EGU21-10579
https://doi.org/10.5194/egusphere-egu21-10579
EGU General Assembly 2021
© Author(s) 2021. This work is distributed under
the Creative Commons Attribution 4.0 License.

Paddle surfing for science on microplastic pollution: a successful citizen science initiative

Anna Sanchez-Vidal1, Oriol Uviedo1, Sara Higueras2, Maria Ballesteros2, Xavier Curto2, William P. de Haan1, Elisabet Bonfill3, Miquel Canals1, Ingrid Canales1, Antoni Calafat1, Andrea Comaposada4, Paula Del Río5, Xavi Ferrer6, Helena Fos1, Galderic Lastras1, Martí Llorente7, Ferran Martínez8, Martí Ramírez9, and Gines Pedrero10
Anna Sanchez-Vidal et al.
  • 1GRC Geociències Marines, Universitat de Barcelona, 08028 Barcelona, Spain
  • 2Surfrider Foundation Europe, Spanish Delegation, 20012 Donostia, Spain
  • 3Plàncton, Divulgació i Serveis Marins, 43860 L’Ametlla de Mar, Spain
  • 4Anèl·lides, Serveis Ambientals Marins. 08032 Barcelona, Spain
  • 5Escola de Vela Garbí. 08860 Castelldefels, Spain
  • 6Escola de Mar del Club Marítim Montgat. 08390 Montgat, Spain
  • 7SK Kayak. 17490 Llançà, Spain
  • 8Base Nàutica Arenys. 08350 Arenys de Mar, Spain
  • 9Associació Catalana de Rem Oceànic. 17230 Palamós, Spain
  • 10Club Esportiu de Surf Blue Salt. 08019 Barcelona, Spain

Research on microplastics has rapidly expanded in recent years and has led to the discovery of vast amounts of microplastics floating offshore in all main oceanic gyres and including the Mediterranean Sea. However, there is a lack of information from a few meters from the coastline where the largest plastic mass flux is suspected to occur. The reason behind is the general use of manta trawls towed by boats or research vessels to obtain samples, which hinders nearshore sampling. We have designed a manta trawl to collect samples in the nearshore from any type of recreational sports floating gear like kayaks, sailboats, rowing boats, windsurf boards and others. Data generated is comparable to that obtained with traditional scientific equipment towed from boats. During one year, starting from October 2020, 12 social, environmental and sports associations along the NW Mediterranean coast are acquiring scientific samples in the nearshore within the frame of two citizen science monitoring projects lead by the Spanish delegation of the non-governmental organization Surfrider Foundation Europe and the University of Barcelona. The projects represent a paradigm shift in microplastic research, allowing to fill the gap in knowledge of this transition coastal area, and actively involving citizens in the generation of new monitoring data (http://surfingforscience.org/).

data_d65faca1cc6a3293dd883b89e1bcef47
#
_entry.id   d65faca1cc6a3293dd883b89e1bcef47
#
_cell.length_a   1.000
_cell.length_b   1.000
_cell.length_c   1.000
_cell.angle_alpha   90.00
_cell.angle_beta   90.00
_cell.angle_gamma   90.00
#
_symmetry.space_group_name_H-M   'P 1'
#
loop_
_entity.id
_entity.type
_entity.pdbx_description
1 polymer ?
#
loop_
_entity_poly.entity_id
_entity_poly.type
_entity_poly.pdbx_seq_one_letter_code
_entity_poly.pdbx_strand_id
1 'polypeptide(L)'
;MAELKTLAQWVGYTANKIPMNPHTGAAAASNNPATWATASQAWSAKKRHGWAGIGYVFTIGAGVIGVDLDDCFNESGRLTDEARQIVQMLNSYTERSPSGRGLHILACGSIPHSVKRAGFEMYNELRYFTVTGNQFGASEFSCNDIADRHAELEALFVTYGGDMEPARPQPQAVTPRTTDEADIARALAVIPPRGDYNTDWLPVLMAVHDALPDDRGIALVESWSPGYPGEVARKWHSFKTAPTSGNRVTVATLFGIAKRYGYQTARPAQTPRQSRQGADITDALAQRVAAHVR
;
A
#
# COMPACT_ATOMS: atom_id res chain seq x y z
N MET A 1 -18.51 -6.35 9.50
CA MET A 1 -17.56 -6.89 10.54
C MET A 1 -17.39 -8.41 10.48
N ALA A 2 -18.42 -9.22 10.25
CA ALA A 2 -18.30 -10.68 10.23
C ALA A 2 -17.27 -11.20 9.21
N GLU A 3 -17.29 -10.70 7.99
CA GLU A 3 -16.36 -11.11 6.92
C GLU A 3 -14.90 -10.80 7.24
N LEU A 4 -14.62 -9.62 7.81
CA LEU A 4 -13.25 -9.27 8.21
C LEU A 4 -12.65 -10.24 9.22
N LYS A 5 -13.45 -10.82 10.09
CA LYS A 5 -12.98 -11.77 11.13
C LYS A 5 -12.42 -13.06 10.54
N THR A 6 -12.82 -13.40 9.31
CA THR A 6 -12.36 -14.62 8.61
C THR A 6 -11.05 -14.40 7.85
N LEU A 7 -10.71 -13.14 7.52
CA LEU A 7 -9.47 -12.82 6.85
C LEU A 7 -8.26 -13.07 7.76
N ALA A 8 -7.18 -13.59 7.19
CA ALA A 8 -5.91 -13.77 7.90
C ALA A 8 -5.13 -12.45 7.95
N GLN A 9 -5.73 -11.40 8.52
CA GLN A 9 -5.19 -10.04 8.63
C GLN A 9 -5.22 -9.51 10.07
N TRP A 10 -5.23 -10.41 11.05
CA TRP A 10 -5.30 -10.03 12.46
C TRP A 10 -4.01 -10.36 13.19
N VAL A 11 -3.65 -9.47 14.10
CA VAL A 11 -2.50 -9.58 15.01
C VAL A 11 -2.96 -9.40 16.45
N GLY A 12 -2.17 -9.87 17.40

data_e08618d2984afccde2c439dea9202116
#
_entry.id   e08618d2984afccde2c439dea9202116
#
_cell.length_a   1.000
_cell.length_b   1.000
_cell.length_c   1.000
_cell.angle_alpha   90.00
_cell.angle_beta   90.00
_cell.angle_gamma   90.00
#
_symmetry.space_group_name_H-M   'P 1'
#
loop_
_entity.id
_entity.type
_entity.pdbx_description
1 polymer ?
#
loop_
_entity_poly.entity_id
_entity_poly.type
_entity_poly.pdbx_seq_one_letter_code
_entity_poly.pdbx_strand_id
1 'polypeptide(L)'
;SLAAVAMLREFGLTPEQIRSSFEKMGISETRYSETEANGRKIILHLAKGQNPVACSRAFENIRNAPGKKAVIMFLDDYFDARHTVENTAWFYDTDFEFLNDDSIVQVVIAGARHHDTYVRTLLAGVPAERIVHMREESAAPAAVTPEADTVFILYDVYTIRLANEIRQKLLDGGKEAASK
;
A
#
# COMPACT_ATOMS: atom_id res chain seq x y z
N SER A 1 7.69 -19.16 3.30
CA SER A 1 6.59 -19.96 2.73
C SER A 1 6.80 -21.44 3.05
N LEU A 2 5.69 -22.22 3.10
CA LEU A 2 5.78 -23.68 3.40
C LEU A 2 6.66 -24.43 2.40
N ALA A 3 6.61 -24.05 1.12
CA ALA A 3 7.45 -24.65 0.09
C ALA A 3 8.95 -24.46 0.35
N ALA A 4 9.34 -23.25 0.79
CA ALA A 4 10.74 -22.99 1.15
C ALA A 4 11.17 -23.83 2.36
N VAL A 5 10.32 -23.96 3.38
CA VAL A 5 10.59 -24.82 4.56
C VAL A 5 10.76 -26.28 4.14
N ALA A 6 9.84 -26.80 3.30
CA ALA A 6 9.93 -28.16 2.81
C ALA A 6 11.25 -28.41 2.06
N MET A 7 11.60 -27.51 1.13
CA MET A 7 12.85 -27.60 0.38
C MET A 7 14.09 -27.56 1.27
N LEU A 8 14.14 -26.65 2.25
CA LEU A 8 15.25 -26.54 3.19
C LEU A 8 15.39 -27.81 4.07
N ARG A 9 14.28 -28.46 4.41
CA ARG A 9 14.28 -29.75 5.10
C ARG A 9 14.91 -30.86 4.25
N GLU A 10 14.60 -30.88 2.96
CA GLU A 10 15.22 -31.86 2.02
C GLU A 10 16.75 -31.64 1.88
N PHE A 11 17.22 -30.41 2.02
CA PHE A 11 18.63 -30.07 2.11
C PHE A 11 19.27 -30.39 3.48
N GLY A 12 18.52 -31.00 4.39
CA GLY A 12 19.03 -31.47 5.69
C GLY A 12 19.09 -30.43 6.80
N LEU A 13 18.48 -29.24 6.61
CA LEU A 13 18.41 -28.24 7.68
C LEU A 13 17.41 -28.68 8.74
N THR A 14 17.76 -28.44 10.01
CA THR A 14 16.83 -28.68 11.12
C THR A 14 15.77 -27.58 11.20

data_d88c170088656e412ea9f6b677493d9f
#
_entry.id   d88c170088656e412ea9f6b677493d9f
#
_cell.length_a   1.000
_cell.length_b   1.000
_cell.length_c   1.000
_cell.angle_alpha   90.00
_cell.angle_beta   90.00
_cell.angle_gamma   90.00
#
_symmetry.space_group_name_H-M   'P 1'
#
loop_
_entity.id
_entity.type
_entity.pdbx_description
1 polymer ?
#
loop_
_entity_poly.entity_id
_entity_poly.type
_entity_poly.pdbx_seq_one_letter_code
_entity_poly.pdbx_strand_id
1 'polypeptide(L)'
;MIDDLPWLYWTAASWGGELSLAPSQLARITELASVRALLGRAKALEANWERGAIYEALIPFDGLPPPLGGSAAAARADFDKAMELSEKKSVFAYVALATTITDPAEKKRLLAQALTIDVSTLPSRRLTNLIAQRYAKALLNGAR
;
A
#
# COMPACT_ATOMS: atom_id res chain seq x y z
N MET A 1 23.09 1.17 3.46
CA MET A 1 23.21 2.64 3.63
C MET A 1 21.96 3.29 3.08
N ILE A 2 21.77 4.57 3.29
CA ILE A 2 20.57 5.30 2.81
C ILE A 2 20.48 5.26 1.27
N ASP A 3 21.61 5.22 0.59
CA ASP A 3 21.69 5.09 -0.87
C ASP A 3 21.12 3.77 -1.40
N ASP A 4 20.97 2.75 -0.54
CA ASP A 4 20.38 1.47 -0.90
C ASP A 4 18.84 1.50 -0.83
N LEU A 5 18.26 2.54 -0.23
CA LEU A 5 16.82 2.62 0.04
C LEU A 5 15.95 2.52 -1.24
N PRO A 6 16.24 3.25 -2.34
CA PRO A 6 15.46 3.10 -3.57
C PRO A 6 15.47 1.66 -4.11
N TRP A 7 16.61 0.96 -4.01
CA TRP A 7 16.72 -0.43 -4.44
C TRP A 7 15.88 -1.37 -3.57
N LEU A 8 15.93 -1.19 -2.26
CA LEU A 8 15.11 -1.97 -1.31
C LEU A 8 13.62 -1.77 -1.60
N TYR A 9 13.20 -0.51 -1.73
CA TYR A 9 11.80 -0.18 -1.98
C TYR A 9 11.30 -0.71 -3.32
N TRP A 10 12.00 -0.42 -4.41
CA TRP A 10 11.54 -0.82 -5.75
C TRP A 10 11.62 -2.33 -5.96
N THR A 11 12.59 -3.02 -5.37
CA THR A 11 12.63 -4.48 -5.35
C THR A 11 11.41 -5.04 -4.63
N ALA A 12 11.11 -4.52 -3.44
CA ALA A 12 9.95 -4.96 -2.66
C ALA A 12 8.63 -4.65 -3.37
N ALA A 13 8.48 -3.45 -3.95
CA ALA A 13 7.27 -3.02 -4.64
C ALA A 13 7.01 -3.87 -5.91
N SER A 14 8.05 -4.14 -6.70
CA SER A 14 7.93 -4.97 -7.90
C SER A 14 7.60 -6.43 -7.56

Our results reveal that densities of floating plastics in the nearshore along the NW Mediterranean coast are on average similar to those found offshore. However, we observe high variability due to meteorological and oceanographic conditions (i.e. the occurrence of eastern storms). We also observe that whereas floating microplastics dominate offshore, greater proportions of mesoplastics and macroplastics dominate at the nearshore waters, especially in between the breakwaters in Barcelona city. Indeed, the breakwaters, that protect Barcelona beaches against wave action and coastal erosion, behave as plastic traps. This is an indication of the importance of the nearshore as a source of plastic fragments to the open sea and calls for increased research in this area.

How to cite: Sanchez-Vidal, A., Uviedo, O., Higueras, S., Ballesteros, M., Curto, X., de Haan, W. P., Bonfill, E., Canals, M., Canales, I., Calafat, A., Comaposada, A., Del Río, P., Ferrer, X., Fos, H., Lastras, G., Llorente, M., Martínez, F., Ramírez, M., and Pedrero, G.: Paddle surfing for science on microplastic pollution: a successful citizen science initiative, EGU General Assembly 2021, online, 19–30 Apr 2021, EGU21-10579, https://doi.org/10.5194/egusphere-egu21-10579, 2021.

Corresponding presentation materials formerly uploaded have been withdrawn.